If You Only Knew

Page 56

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"Why would I? I don't even like you anymore."
"Yes, you do. You have to. You're my only friend."
Then he kisses my forehead, and I feel the faint scrape of his five o'clock shadow, and I want to stab him in the heart and climb him like a tree at the same time.
And then he turns and goes out the front door, taking my dopey heart with him.
At 3:00 a.m., I decide to Google him.
I stalk Owen online. I'm not proud of it, but everyone needs a hobby, right? I've got Google alerts on both him and Ana-Sofia. I could dig around in Leo's past and see why he says he has no friends.
And then, I decide against it. For one, those damn Google alerts bring me no joy when I read again about how selfless and perfect Owen and Ana-Sofia are. For two, they don't exactly help the cause of me moving on.
And for three...for some reason, it feels as if Leo Killian deserves better.
Because I may be his only friend.
I'm sleeping with Adam again. Sleeping with. Not having sex with. It got too exhausting, all that righteous anger, all that "I'm still sleeping in here, because of what you've done." Laney has asked me what I'd like Adam to do to show me he's sincere. Be sincere, was my answer. "Forgiveness is difficult," she said, making me feel small-hearted and brittle. "You don't have to trust Adam again, not right away, but it does mean you have to accept what's happened and start to take steps away from the infidelity."
So once again, the burden is on me. Planning the wedding, though it was a genuine joy, was on me. Once we figured out why we couldn't get pregnant, the burden was on me, too, with those horrible shots that made me so hormonal I had to go into the bathroom at work and cry, and everyone knew and was so nice, which made me cry more. All Adam had to do was switch to wearing boxers and have more sex. The pregnancy-me again. I'm the one with a four-inch scar and a pooch of skin. The house decorating, painting, hiring people to overhaul the plumbing and electric...me. His mother's birthday-also mine to remember. Holidays, vacations, weekend plans, all mine.
And while I would never call my girls a burden, the huge responsibility of raising them is 99 percent mine.
And now the future of our marriage is on me. I have to forgive him. I have to accept his apology. I have to get past this. That first night, I lay stiffly next to him. He gave me a meaningful basset-hound look and said, "Thank you, Rachel," and it was all I could do not to flip him off. In that moment, I hated our bed. The bed in the guest room was unsullied and smaller, perfect for one.
But I have to take a step away from what happened. Otherwise, the fury will corrode me until I'm nothing.
I think about Emmanuelle instead, the hatred for her untainted by love. I picture my vengeance on her, pushing her down an escalator at the mall-I don't know why, it just pops into my head-the red soles of her Christian Louboutin heels flashing over and over as she falls. I picture slapping her. I imagine her peering from behind a tree as the five of us picnic in the park, Adam so in love with me again that he can't take his eyes off me, the girls giggling and singing, and Emmanuelle is filled with yearning and longing to have what I have. She's choking on the knowledge that she was just a fuck and I'm a wife, and tears stream from her eyes, her face ugly and smeared with drippy globs of mascara as she sees all that I am and have.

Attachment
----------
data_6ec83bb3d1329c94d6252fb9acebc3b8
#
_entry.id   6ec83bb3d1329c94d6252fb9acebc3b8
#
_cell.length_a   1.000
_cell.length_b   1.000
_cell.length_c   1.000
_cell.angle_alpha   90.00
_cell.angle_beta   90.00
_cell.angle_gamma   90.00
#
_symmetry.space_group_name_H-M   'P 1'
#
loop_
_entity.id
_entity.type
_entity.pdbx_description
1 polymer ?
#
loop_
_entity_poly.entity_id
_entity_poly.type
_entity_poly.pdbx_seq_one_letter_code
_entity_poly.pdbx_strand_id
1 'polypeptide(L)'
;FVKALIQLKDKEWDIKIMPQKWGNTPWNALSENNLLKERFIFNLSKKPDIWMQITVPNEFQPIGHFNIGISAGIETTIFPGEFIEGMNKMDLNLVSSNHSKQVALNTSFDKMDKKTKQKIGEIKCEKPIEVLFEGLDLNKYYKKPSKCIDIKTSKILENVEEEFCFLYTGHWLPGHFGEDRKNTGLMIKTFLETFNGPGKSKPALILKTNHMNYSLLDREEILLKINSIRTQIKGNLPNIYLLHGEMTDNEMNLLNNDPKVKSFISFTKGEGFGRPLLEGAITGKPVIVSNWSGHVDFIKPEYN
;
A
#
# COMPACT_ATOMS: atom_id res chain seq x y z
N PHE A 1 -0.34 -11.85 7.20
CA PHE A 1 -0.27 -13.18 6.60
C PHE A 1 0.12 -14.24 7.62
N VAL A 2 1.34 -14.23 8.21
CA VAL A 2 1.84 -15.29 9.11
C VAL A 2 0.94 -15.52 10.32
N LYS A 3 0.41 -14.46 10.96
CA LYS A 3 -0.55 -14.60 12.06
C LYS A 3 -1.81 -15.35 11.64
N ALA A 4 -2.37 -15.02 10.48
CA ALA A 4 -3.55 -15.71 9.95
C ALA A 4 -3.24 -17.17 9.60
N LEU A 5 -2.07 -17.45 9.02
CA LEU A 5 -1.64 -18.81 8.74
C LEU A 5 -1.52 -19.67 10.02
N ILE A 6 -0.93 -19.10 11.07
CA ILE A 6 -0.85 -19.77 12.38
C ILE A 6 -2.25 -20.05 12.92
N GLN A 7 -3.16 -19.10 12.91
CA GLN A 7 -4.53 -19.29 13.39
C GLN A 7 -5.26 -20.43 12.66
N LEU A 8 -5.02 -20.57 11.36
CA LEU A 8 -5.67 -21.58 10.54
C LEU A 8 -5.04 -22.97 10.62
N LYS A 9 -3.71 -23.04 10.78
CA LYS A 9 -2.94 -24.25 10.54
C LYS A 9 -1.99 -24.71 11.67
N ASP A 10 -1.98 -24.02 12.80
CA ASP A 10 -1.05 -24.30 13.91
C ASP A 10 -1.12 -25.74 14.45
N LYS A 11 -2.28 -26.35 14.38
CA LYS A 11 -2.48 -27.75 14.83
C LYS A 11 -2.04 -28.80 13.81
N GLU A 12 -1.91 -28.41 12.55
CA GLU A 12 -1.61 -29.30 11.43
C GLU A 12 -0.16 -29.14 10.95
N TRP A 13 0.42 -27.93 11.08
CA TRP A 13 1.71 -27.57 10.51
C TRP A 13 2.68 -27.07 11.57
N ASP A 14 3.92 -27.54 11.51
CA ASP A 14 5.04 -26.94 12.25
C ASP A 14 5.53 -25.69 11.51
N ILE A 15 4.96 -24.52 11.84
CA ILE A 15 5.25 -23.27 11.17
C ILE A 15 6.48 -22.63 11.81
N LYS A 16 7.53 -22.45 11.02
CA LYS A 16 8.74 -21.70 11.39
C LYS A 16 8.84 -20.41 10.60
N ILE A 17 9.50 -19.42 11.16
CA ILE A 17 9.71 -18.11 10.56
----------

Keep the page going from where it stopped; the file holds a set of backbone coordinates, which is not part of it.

Sure. That could happen.
She's still working at Triple B. That was another sucker punch to the stomach. Adam has absolutely no power over that, he says. "I guess you can tell Jared and see if he can fire her," Adam told me. "He's always been your friend, not mine." Again, the burden is on me. And Adam knows I won't tell Jared.
So Adam and Emmanuelle still see each other. I imagine they still talk. I asked him to send out his CV and start looking for another job, and he just laughed and asked if I knew what the market was for lawyers these days. "You want us to keep this house, Rach?" he asked. "You want the girls to stay in their expensive little preschool and take ballet next year? Then you want me to stay at Triple B."
There it was again, that faint threat. Yes, I've been a bad boy, but don't push it. I'll have to bring it up in counseling, though I swear to God, Laney likes him better than me.
Thank God it's book club night, because I need to get out of the house and think about something other than this. Book club consists of Elle Birkman, Claudia Parvost, Mean Debbie and Nice Kathleen. Elle is hosting, and Adam makes a big show of coming home early so I can shower and change. He makes the girls dinner. Macaroni and cheese from the box again.
"They need a vegetable," I tell him.
"No, Mommy!" Grace pronounces. "We do not."
"No, Mommy! No!" Rose and Charlotte second, and just like that, I'm the bad guy again. The burden of broccoli-on me.
"Mommy's right," Adam says, underscoring the Mommy Is an Ogre theme.
"Good night, sweethearts," I say. Grace stonily refuses to offer me her cheek, so I kiss her head.
"You smell pretty," Rose says, smiling at me.
"Thanks, angel."
"Why you going out, Mommy? I want you home!" Charlotte says.
"What?" Adam says. "I thought you loved Daddy Night! I guess if you don't love Daddy Night, we'll just have to have...Grizzly Bear Night!" The girls shriek and scream in terror and delight-Charlotte wets herself. I can already imagine them on the therapy couch twenty-five years from now. Mommy was always going off to drink with her friends. At least Daddy was fun.

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